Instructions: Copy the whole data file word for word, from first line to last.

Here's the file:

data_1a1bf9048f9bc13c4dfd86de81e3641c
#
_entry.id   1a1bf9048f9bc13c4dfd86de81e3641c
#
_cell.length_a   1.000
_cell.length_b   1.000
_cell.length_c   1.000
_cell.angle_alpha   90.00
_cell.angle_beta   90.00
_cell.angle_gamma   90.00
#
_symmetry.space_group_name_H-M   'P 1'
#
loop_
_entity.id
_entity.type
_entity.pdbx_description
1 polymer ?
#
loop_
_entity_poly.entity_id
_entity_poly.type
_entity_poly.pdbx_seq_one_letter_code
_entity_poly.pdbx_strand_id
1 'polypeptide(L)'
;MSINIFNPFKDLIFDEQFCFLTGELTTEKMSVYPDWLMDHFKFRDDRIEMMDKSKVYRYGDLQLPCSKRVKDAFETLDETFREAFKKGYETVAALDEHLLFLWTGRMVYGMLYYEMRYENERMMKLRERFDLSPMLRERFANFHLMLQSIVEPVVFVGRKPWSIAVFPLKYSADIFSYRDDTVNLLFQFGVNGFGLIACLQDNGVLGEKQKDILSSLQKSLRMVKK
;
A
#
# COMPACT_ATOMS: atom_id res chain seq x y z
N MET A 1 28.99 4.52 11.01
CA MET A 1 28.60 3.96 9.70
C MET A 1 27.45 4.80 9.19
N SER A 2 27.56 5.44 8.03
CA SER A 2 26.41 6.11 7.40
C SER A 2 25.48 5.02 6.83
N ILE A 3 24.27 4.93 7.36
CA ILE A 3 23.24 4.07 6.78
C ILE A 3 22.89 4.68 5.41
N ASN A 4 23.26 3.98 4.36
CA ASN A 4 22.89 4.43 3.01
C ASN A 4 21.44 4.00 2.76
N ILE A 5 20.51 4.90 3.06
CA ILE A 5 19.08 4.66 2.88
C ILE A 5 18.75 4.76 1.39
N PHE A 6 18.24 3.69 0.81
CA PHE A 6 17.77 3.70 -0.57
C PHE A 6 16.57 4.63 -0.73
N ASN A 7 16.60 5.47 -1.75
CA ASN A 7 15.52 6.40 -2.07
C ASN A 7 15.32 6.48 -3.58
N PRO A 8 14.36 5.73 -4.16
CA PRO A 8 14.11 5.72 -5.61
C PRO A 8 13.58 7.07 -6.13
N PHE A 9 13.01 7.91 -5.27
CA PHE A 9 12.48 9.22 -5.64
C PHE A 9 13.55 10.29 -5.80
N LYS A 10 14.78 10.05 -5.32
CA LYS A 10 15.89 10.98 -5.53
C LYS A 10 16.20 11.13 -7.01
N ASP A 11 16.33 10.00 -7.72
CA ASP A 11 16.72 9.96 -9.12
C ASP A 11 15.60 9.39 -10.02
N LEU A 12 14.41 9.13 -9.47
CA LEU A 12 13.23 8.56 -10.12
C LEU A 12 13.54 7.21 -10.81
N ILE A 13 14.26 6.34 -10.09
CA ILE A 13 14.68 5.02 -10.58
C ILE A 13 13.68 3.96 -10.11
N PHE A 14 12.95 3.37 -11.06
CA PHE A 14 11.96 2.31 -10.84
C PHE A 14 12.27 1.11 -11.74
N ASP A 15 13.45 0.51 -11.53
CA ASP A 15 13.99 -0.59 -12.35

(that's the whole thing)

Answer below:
data_1a1bf9048f9bc13c4dfd86de81e3641c
#
_entry.id   1a1bf9048f9bc13c4dfd86de81e3641c
#
_cell.length_a   1.000
_cell.length_b   1.000
_cell.length_c   1.000
_cell.angle_alpha   90.00
_cell.angle_beta   90.00
_cell.angle_gamma   90.00
#
_symmetry.space_group_name_H-M   'P 1'
#
loop_
_entity.id
_entity.type
_entity.pdbx_description
1 polymer ?
#
loop_
_entity_poly.entity_id
_entity_poly.type
_entity_poly.pdbx_seq_one_letter_code
_entity_poly.pdbx_strand_id
1 'polypeptide(L)'
;MSINIFNPFKDLIFDEQFCFLTGELTTEKMSVYPDWLMDHFKFRDDRIEMMDKSKVYRYGDLQLPCSKRVKDAFETLDETFREAFKKGYETVAALDEHLLFLWTGRMVYGMLYYEMRYENERMMKLRERFDLSPMLRERFANFHLMLQSIVEPVVFVGRKPWSIAVFPLKYSADIFSYRDDTVNLLFQFGVNGFGLIACLQDNGVLGEKQKDILSSLQKSLRMVKK
;
A
#
# COMPACT_ATOMS: atom_id res chain seq x y z
N MET A 1 28.99 4.52 11.01
CA MET A 1 28.60 3.96 9.70
C MET A 1 27.45 4.80 9.19
N SER A 2 27.56 5.44 8.03
CA SER A 2 26.41 6.11 7.40
C SER A 2 25.48 5.02 6.83
N ILE A 3 24.27 4.93 7.36
CA ILE A 3 23.24 4.07 6.78
C ILE A 3 22.89 4.68 5.41
N ASN A 4 23.26 3.98 4.36
CA ASN A 4 22.89 4.43 3.01
C ASN A 4 21.44 4.00 2.76
N ILE A 5 20.51 4.90 3.06
CA ILE A 5 19.08 4.66 2.88
C ILE A 5 18.75 4.76 1.39
N PHE A 6 18.24 3.69 0.81
CA PHE A 6 17.77 3.70 -0.57
C PHE A 6 16.57 4.63 -0.73
N ASN A 7 16.60 5.47 -1.75
CA ASN A 7 15.52 6.40 -2.07
C ASN A 7 15.32 6.48 -3.58
N PRO A 8 14.36 5.73 -4.16
CA PRO A 8 14.11 5.72 -5.61
C PRO A 8 13.58 7.07 -6.13
N PHE A 9 13.01 7.91 -5.27
CA PHE A 9 12.48 9.22 -5.64
C PHE A 9 13.55 10.29 -5.80
N LYS A 10 14.78 10.05 -5.32
CA LYS A 10 15.89 10.98 -5.53
C LYS A 10 16.20 11.13 -7.01
N ASP A 11 16.33 10.00 -7.72
CA ASP A 11 16.72 9.96 -9.12
C ASP A 11 15.60 9.39 -10.02
N LEU A 12 14.41 9.13 -9.47
CA LEU A 12 13.23 8.56 -10.12
C LEU A 12 13.54 7.21 -10.81
N ILE A 13 14.26 6.34 -10.09
CA ILE A 13 14.68 5.02 -10.58
C ILE A 13 13.68 3.96 -10.11
N PHE A 14 12.95 3.37 -11.06
CA PHE A 14 11.96 2.31 -10.84
C PHE A 14 12.27 1.11 -11.74
N ASP A 15 13.45 0.51 -11.53
CA ASP A 15 13.99 -0.59 -12.35